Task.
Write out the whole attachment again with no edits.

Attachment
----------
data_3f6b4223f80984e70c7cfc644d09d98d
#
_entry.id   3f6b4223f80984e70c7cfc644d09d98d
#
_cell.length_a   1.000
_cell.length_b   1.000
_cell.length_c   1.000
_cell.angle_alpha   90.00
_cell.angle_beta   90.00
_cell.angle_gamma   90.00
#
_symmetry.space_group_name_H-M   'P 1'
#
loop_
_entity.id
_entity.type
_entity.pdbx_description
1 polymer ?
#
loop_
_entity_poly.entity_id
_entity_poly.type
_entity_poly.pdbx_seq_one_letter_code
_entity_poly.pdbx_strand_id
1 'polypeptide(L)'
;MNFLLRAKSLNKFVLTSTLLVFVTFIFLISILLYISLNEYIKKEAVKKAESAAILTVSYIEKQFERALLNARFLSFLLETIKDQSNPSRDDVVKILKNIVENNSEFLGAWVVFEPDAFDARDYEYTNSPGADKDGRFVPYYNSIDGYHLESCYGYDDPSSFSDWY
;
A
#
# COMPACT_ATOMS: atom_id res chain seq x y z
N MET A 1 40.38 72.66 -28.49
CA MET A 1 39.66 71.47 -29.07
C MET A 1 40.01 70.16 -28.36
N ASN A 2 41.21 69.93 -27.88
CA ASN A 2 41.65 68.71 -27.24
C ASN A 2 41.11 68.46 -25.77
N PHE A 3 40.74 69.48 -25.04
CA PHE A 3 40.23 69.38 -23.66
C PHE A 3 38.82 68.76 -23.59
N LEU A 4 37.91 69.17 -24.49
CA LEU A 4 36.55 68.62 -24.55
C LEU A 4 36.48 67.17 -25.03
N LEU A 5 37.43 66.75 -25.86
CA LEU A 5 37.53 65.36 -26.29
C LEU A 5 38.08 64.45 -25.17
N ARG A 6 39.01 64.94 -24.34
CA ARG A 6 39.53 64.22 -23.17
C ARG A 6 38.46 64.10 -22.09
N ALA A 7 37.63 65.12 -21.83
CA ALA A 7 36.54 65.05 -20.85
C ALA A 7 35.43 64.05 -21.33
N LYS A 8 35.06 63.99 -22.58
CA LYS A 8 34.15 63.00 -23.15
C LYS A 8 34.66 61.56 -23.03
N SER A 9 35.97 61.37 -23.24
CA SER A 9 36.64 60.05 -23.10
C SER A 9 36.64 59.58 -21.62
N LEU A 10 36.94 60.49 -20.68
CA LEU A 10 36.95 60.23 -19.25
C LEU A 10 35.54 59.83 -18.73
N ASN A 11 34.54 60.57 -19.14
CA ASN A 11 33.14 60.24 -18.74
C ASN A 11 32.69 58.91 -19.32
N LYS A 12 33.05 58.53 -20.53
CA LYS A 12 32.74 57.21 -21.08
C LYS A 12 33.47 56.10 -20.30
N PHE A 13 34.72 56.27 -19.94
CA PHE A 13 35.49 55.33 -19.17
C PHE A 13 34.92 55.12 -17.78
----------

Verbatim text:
data_3f6b4223f80984e70c7cfc644d09d98d
#
_entry.id   3f6b4223f80984e70c7cfc644d09d98d
#
_cell.length_a   1.000
_cell.length_b   1.000
_cell.length_c   1.000
_cell.angle_alpha   90.00
_cell.angle_beta   90.00
_cell.angle_gamma   90.00
#
_symmetry.space_group_name_H-M   'P 1'
#
loop_
_entity.id
_entity.type
_entity.pdbx_description
1 polymer ?
#
loop_
_entity_poly.entity_id
_entity_poly.type
_entity_poly.pdbx_seq_one_letter_code
_entity_poly.pdbx_strand_id
1 'polypeptide(L)'
;MNFLLRAKSLNKFVLTSTLLVFVTFIFLISILLYISLNEYIKKEAVKKAESAAILTVSYIEKQFERALLNARFLSFLLETIKDQSNPSRDDVVKILKNIVENNSEFLGAWVVFEPDAFDARDYEYTNSPGADKDGRFVPYYNSIDGYHLESCYGYDDPSSFSDWY
;
A
#
# COMPACT_ATOMS: atom_id res chain seq x y z
N MET A 1 40.38 72.66 -28.49
CA MET A 1 39.66 71.47 -29.07
C MET A 1 40.01 70.16 -28.36
N ASN A 2 41.21 69.93 -27.88
CA ASN A 2 41.65 68.71 -27.24
C ASN A 2 41.11 68.46 -25.77
N PHE A 3 40.74 69.48 -25.04
CA PHE A 3 40.23 69.38 -23.66
C PHE A 3 38.82 68.76 -23.59
N LEU A 4 37.91 69.17 -24.49
CA LEU A 4 36.55 68.62 -24.55
C LEU A 4 36.48 67.17 -25.03
N LEU A 5 37.43 66.75 -25.86
CA LEU A 5 37.53 65.36 -26.29
C LEU A 5 38.08 64.45 -25.17
N ARG A 6 39.01 64.94 -24.34
CA ARG A 6 39.53 64.22 -23.17
C ARG A 6 38.46 64.10 -22.09
N ALA A 7 37.63 65.12 -21.83
CA ALA A 7 36.54 65.05 -20.85
C ALA A 7 35.43 64.05 -21.33
N LYS A 8 35.06 63.99 -22.58
CA LYS A 8 34.15 63.00 -23.15
C LYS A 8 34.66 61.56 -23.03
N SER A 9 35.97 61.37 -23.24
CA SER A 9 36.64 60.05 -23.10
C SER A 9 36.64 59.58 -21.62
N LEU A 10 36.94 60.49 -20.68
CA LEU A 10 36.95 60.23 -19.25
C LEU A 10 35.54 59.83 -18.73
N ASN A 11 34.54 60.57 -19.14
CA ASN A 11 33.14 60.24 -18.74
C ASN A 11 32.69 58.91 -19.32
N LYS A 12 33.05 58.53 -20.53
CA LYS A 12 32.74 57.21 -21.08
C LYS A 12 33.47 56.10 -20.30
N PHE A 13 34.72 56.27 -19.94
CA PHE A 13 35.49 55.33 -19.17
C PHE A 13 34.92 55.12 -17.78